KUALA LUMPUR: Manufacturers were surprisingly upbeat in the January-March period, underpinned by higher sales, production volumes and expected export sales, according to the Malaysian Institute of Economic Research (MIER).
In its Business Conditions Index (BCI) survey report for the first quarter 2008 issued on Wednesday, MIER said the BCI -- which tracks domestic manufacturing activity -- rebounded 14.3 points quarter-on-quarter.
“The rebound, which more than erased the 11.9 points the BCI lost in the previous quarter, also reversed two consecutive quarters of declines. The BCI is also 14.4 points higher year-on-year,” it said.
MIER said all eight components of the BCI were up on-quarter. Sales, production volumes, expected production and expected export sales contributed significantly to the rebound.
The private sector economic think-tank said the capacity utilisation component of the BCI rose 2.3 points while domestic orders; capital investments and export orders were relatively unchanged in Q1.
The sales of manufactured goods component of the BCI in Q1 rose 18 points on-quarter to 70.5 points, while on-year, it was up 19 points.
“There was massive overall increase of 21 percentage points in the percentage of respondents reporting ‘good” first quarter sales,” it said.
The BCI’s new domestic orders component was 0.2 points higher, quarter-on-quarter, to 58.2 points. But on a year-on-year basis, it was 14.4 points higher.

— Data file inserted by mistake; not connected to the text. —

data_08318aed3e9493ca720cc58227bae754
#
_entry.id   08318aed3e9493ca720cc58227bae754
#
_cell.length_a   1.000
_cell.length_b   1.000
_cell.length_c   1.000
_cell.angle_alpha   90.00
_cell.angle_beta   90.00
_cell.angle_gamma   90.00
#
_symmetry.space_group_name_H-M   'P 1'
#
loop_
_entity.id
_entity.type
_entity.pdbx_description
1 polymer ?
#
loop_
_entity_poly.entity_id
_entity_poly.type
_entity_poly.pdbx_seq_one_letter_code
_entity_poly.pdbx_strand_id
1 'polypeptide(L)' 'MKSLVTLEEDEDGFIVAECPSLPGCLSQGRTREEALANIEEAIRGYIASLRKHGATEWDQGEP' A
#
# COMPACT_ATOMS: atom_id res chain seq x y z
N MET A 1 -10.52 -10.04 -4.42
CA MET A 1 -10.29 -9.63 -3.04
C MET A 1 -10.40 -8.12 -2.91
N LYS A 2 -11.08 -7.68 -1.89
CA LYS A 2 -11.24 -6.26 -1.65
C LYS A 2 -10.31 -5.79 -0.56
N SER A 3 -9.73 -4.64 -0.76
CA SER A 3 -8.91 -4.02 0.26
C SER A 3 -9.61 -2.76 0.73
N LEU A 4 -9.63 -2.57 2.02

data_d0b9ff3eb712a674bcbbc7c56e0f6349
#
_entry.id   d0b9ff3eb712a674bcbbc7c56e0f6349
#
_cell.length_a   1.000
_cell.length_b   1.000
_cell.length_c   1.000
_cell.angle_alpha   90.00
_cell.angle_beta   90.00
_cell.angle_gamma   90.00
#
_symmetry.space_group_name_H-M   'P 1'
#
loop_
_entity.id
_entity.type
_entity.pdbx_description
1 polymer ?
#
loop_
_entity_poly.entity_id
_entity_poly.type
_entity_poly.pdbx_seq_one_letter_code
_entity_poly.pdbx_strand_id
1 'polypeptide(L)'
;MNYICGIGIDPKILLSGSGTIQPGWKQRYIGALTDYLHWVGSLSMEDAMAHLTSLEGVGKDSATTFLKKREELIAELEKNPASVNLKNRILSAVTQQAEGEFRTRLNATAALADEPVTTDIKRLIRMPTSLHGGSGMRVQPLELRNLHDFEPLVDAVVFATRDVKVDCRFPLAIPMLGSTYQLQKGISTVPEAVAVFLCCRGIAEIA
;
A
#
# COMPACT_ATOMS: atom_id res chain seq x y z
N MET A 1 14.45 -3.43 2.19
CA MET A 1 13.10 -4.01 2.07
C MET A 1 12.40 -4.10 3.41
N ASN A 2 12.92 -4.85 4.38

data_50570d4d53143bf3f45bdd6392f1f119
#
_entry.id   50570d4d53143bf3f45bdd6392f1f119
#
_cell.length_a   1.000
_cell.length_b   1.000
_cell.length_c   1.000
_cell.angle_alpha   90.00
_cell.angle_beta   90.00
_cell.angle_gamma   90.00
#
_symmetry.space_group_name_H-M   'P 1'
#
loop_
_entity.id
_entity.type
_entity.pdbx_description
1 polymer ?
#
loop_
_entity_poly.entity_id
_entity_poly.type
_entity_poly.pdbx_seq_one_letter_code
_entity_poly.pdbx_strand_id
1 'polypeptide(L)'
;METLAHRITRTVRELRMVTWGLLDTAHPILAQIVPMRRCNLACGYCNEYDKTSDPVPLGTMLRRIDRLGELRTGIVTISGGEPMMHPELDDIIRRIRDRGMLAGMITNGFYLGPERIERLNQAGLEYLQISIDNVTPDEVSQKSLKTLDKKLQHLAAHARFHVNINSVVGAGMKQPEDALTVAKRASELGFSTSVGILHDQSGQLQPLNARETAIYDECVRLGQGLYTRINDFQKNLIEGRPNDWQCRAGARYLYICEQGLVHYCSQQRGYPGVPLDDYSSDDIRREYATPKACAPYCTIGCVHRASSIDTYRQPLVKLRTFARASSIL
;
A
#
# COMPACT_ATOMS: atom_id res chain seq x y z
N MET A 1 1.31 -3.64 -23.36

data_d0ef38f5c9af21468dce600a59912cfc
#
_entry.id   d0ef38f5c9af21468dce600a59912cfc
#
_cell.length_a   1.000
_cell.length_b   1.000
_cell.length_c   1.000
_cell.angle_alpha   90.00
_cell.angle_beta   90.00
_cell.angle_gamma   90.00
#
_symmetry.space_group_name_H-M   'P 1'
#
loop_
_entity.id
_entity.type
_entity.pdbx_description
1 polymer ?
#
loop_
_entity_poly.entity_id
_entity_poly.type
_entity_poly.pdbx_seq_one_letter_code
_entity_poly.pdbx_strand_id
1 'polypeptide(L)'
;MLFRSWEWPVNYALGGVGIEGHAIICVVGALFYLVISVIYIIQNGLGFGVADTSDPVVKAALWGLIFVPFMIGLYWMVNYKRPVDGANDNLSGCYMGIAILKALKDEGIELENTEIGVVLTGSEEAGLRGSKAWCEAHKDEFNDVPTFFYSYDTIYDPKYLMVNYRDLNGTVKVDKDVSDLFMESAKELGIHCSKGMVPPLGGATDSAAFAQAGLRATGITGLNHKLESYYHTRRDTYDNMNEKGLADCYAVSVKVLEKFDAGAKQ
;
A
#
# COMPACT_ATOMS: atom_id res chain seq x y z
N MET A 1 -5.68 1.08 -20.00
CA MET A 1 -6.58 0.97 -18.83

In its report on Consumers Sentiment Index (CSI), the MIER said consumers are “looking calmer lately but cautiously optimistic, yet hopeful”.
In Q1, the CSI fell 13.4 points on-year to 115.4 points, but it was still up 4.7 points on-year. The MIER said as the reading was still above the 100-point threshold, it showed that there was still optimism among consumers.
“Perhaps consumers are watching the economic radar more closely now that prices are higher and the political landscape has altered, or perhaps the lower optimism might also reflect consumer’s placebo feeling more than hard economic reality,” it said.
MIER said the failure of payrolls and take-home pay to grow might be ratting consumers. In Q1, only 24% if the households interviewed enjoyed better finances, down from 28% and 25% in Q4 of 2007 and Q12007 respectively.
Meanwhile, the Automotive Industry Index (AII) showed some optimism at 161.2 points in Q1, up 24.7 points from the 136.5 points in Q4 2007. When compared with Q1 2007, this was a large 97.5 points increase from only 63.7 points in Q1 2007.
MIER said the AII showed the auto industry seemed to have turned the corner, but there were still challenges ion the economic front.
“The spending power of households could suffer from the less encouraging economic prospects and the continuing threats of escalating inflation emanating from higher food prices and elevated oil prices,” it said.
It said the Q1 survey revealed that sentiments in the auto industry had become more upbeats, despite worries about the economy.
The revival in the auto industry in the Q1 was due to a rise in general income, new models at affordable prices and still attractive financing terms, it said.